An inspiring 11 year-old Tofino local walked from her hometown to Ucluelet in an effort to raise money for children who can’t access clean water.
Toby Theriault took about 10 hours to complete her Walk to Change, which she kicked off at 7 a.m. on Nov. 20.
“I walked from Tofino to Ucluelet to support dry countries where children have to walk a really long way everyday to get water that may not be clean for their families,” she told the Westerly.
Theriault has raised over $3,500 since launching her Walk to Change campaign to help Free the Children’s efforts to bring access to food, water and education to youth throughout the world.
She hopes to see local support boost her total to $5,000 because, according to Free the Children’s website, $5,000 is enough to build a community well in an area of need.
“If you think about it, you take a lot of things for granted when you’re here because we’re so lucky to live here. You turn on the tap and you have water and I realized a lot of people can’t do that. Why can’t everyone be like us,” she asked.
“A reason to donate is if you want other people to be as lucky as us because there’s a lot of people out there who aren’t.”
She said her experience at Oct. 21’s We Day conference in Vancouver inspired her to take action.
All three of the West Coast’s schools are We Schools, which offer students year-round opportunities to pursue global change and local volunteerism. BC’s We Schools celebrate together at Vancouver’s annual We Day event.
“You can’t buy tickets to We Day you have to get them through doing something and making a change in the world like raising money or through service,” Theriault said.
This year’s roster of We Day speakers included Canadian Astronaut Chris Hadfield and actress Marlee Matlin, according to We Day’s website.
Theriault is a member of her school’s We Team and participates in a variety of fundraising campaigns.
“I have a really amazing teacher, her name is Ms. Morris and she really likes fundraising,” she said.
She said a book her class read last year also inspired her.
“We read a book called A Long Walk to Water, it’s about the war in Sudan and a girl called Nya who really inspired me…She walked a really long way everyday to get water and then when she brought the water home her sister drank it and got very ill because it wasn’t good water,” she said.
She added water is heavy and not easy to carry.
With this inspiration behind her, she walked from her home to the Cox Bay Visitor Centre then to Incinerator Rock and along Long Beach to the Kwisitis Visitors Centre before heading up Wick Road to the junction and taking Ucluelet’s bike path for the rest of the way.
“My parents were really supportive, my dad walked the whole way with me,” she said adding, “My mom was an amazing support crew.”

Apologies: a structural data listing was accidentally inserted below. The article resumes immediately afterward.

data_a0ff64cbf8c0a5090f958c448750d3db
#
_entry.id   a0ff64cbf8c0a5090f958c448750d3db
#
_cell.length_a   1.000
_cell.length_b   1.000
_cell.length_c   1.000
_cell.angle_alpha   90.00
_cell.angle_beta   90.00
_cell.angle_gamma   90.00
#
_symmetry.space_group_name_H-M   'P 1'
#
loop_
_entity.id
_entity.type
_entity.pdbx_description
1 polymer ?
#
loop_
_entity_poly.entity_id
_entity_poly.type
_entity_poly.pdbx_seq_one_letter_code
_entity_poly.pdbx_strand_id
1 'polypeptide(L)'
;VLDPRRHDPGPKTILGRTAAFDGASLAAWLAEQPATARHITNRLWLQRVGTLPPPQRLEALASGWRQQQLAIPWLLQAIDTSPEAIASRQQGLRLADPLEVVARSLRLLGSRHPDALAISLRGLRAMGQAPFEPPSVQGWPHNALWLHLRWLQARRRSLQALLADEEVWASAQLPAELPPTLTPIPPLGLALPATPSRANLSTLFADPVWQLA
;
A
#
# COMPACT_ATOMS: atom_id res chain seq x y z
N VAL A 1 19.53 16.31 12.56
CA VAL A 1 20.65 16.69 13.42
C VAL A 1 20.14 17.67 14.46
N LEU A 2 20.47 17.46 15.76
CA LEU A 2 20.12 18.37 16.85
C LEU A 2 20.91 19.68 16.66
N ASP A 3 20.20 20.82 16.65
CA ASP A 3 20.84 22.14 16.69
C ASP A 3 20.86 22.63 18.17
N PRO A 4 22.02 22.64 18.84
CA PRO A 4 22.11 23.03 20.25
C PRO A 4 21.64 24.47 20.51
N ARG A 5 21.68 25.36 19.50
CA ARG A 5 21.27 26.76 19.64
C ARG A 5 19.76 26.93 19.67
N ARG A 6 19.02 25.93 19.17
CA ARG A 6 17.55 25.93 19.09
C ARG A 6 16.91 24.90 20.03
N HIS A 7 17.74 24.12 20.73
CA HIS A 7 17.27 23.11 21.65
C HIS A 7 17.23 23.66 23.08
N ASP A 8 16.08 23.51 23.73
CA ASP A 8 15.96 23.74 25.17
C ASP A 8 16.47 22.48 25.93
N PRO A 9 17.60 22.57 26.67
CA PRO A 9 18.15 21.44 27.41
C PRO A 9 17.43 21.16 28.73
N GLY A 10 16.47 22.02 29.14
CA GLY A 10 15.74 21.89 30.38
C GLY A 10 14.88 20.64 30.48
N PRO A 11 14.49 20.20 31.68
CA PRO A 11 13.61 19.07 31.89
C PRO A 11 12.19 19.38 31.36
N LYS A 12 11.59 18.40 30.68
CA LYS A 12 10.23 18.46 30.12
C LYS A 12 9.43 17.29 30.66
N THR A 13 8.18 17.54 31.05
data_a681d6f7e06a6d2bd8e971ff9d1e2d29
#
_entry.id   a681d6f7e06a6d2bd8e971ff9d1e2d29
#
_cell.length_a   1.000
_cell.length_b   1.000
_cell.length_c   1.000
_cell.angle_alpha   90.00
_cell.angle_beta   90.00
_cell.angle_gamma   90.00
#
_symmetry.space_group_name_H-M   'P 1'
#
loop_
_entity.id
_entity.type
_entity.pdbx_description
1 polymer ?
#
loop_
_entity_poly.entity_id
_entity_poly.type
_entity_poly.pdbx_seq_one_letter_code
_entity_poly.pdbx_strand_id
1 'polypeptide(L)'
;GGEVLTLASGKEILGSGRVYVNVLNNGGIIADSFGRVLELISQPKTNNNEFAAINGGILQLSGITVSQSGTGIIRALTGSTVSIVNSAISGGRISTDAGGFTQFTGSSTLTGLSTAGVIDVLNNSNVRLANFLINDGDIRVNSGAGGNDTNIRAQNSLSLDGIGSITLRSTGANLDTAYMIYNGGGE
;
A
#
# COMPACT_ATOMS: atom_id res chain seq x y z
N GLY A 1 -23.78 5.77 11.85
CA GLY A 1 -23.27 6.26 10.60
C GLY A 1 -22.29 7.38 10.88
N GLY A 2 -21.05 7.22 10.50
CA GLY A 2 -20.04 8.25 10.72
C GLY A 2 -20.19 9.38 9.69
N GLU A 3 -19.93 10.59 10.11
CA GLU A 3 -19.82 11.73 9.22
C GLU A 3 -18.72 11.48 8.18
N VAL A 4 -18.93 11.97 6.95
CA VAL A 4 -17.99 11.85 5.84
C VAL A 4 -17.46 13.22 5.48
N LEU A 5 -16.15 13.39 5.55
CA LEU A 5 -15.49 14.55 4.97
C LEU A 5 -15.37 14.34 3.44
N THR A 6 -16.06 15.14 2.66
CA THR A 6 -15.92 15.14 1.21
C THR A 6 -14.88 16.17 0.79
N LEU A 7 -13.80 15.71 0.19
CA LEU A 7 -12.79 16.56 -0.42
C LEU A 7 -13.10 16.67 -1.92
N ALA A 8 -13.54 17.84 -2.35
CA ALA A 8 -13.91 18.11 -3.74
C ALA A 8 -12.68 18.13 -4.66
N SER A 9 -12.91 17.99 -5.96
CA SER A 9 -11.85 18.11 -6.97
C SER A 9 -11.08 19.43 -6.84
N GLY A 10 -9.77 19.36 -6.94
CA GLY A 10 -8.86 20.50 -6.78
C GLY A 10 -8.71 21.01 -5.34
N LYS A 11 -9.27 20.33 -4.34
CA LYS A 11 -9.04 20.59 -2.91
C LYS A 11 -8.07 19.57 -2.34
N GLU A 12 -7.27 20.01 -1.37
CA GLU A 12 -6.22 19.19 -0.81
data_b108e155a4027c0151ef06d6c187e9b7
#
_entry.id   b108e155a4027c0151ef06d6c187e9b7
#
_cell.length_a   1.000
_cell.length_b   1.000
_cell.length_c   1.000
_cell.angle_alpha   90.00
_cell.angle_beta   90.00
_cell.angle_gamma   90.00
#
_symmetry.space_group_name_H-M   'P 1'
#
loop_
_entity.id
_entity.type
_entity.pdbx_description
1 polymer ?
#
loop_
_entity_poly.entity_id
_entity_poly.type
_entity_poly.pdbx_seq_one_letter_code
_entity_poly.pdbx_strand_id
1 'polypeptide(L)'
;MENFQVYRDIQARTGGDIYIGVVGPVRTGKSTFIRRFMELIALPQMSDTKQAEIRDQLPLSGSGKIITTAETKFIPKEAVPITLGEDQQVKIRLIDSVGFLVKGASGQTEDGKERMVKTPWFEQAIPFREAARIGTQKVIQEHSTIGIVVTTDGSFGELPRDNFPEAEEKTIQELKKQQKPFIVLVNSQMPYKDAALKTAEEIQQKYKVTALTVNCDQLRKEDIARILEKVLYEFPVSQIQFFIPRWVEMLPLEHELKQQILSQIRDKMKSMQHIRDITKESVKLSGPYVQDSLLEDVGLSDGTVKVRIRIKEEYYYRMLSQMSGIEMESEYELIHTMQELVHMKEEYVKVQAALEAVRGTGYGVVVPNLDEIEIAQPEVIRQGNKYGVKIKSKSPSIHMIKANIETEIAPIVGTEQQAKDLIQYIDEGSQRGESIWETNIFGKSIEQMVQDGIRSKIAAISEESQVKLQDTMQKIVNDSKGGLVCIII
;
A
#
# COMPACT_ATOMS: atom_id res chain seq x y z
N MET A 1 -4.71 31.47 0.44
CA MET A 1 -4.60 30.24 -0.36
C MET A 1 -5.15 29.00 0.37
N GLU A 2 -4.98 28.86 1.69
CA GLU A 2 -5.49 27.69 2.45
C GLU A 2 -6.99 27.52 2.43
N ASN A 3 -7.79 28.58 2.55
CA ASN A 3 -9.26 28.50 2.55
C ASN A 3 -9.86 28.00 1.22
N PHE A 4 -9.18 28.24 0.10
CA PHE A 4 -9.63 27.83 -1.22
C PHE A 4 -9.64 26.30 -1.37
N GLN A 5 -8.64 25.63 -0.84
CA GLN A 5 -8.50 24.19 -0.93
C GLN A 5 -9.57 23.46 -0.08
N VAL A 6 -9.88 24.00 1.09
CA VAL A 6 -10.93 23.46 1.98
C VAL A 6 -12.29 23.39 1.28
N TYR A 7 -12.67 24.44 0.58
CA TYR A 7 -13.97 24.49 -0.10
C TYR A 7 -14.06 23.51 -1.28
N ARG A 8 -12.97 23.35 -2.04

She said various friends and supporters joined her for stretches of her journey and Tofino’s Sobo restaurant brought food to keep her nourished and moving forward.
“Everyone was so supportive, I’m really happy about that,” she said.
“It was all so nice to have everyone walking with us. It made it really fun and rewarding.”
Theriault’s fundraising started with her collecting pledges and donations in a jar and she then struck up a GoFundMe campaign online and turned to social media for additional support.
“I’ve raised over $2,000 through social media and raised about $1,500 through pledges,” she said. “Social media is everywhere, everyone has social media so as soon as it was on social media everyone knew and everyone was really supportive.”
She added locals don’t need to wait for a fundraiser to land in their backyard to support those in need.
“You don’t have to have somebody in your town doing a fundraiser, you can donate by yourself online,” she said. “There are so many online campaigns.”
She added her We School’s efforts also support locals and cited a Halloween Food Drive the students launched to help their local food bank.
“We Day isn’t just about people from other countries that you want to help, We Day is for everyone who needs it,” she said. “Even in Tofino there’s people who don’t have enough money and are really hungry.”
She said she was exhausted after her walk and very sore the next day but she plans to do it again next year.
“It was totally worth it. I really want to do this again next year,” she said.
“It was really fun and I raised a lot of money. I’m just going to do it for different causes.”
She added the walk made her realize how lucky locals are to have cars.
“We should think more about how lucky we are,” she said. “Cars take you so far so fast and you should be really thankful for having one if you do.”